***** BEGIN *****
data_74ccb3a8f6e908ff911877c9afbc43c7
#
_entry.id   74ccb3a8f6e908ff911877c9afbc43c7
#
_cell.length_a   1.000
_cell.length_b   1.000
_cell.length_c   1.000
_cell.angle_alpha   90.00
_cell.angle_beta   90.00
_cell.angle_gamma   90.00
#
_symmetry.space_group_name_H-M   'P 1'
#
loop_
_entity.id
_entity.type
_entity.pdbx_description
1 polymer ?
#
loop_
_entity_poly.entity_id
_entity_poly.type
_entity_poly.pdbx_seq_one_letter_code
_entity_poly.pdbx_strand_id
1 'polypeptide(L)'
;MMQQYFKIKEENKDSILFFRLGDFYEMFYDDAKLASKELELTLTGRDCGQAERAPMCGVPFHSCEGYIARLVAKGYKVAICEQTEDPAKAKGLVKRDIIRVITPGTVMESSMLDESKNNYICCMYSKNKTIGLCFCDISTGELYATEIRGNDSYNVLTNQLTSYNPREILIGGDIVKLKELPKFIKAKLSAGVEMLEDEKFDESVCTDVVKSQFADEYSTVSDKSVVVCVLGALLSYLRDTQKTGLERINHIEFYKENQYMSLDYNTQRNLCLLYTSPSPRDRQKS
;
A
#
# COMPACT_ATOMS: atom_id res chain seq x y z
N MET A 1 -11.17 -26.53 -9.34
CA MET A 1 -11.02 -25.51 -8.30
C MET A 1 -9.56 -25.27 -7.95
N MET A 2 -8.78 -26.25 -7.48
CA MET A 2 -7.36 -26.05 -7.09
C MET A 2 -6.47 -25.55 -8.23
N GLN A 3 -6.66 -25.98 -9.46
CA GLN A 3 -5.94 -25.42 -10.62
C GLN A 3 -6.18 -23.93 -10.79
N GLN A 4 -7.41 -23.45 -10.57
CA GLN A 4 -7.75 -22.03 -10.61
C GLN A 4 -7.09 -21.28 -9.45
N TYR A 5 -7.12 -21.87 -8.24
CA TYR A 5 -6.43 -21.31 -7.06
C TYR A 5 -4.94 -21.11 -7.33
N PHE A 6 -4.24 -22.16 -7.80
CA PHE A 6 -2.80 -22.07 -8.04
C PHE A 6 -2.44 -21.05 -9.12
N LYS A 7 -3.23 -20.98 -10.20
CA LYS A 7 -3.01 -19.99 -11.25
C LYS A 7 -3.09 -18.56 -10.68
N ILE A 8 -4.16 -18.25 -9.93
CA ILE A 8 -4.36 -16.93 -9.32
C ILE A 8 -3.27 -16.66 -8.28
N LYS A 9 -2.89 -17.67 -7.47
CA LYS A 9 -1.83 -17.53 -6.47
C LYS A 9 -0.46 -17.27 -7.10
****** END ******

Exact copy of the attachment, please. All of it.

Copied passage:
data_74ccb3a8f6e908ff911877c9afbc43c7
#
_entry.id   74ccb3a8f6e908ff911877c9afbc43c7
#
_cell.length_a   1.000
_cell.length_b   1.000
_cell.length_c   1.000
_cell.angle_alpha   90.00
_cell.angle_beta   90.00
_cell.angle_gamma   90.00
#
_symmetry.space_group_name_H-M   'P 1'
#
loop_
_entity.id
_entity.type
_entity.pdbx_description
1 polymer ?
#
loop_
_entity_poly.entity_id
_entity_poly.type
_entity_poly.pdbx_seq_one_letter_code
_entity_poly.pdbx_strand_id
1 'polypeptide(L)'
;MMQQYFKIKEENKDSILFFRLGDFYEMFYDDAKLASKELELTLTGRDCGQAERAPMCGVPFHSCEGYIARLVAKGYKVAICEQTEDPAKAKGLVKRDIIRVITPGTVMESSMLDESKNNYICCMYSKNKTIGLCFCDISTGELYATEIRGNDSYNVLTNQLTSYNPREILIGGDIVKLKELPKFIKAKLSAGVEMLEDEKFDESVCTDVVKSQFADEYSTVSDKSVVVCVLGALLSYLRDTQKTGLERINHIEFYKENQYMSLDYNTQRNLCLLYTSPSPRDRQKS
;
A
#
# COMPACT_ATOMS: atom_id res chain seq x y z
N MET A 1 -11.17 -26.53 -9.34
CA MET A 1 -11.02 -25.51 -8.30
C MET A 1 -9.56 -25.27 -7.95
N MET A 2 -8.78 -26.25 -7.48
CA MET A 2 -7.36 -26.05 -7.09
C MET A 2 -6.47 -25.55 -8.23
N GLN A 3 -6.66 -25.98 -9.46
CA GLN A 3 -5.94 -25.42 -10.62
C GLN A 3 -6.18 -23.93 -10.79
N GLN A 4 -7.41 -23.45 -10.57
CA GLN A 4 -7.75 -22.03 -10.61
C GLN A 4 -7.09 -21.28 -9.45
N TYR A 5 -7.12 -21.87 -8.24
CA TYR A 5 -6.43 -21.31 -7.06
C TYR A 5 -4.94 -21.11 -7.33
N PHE A 6 -4.24 -22.16 -7.80
CA PHE A 6 -2.80 -22.07 -8.04
C PHE A 6 -2.44 -21.05 -9.12
N LYS A 7 -3.23 -20.98 -10.20
CA LYS A 7 -3.01 -19.99 -11.25
C LYS A 7 -3.09 -18.56 -10.68
N ILE A 8 -4.16 -18.25 -9.93
CA ILE A 8 -4.36 -16.93 -9.32
C ILE A 8 -3.27 -16.66 -8.28
N LYS A 9 -2.89 -17.67 -7.47
CA LYS A 9 -1.83 -17.53 -6.47
C LYS A 9 -0.46 -17.27 -7.10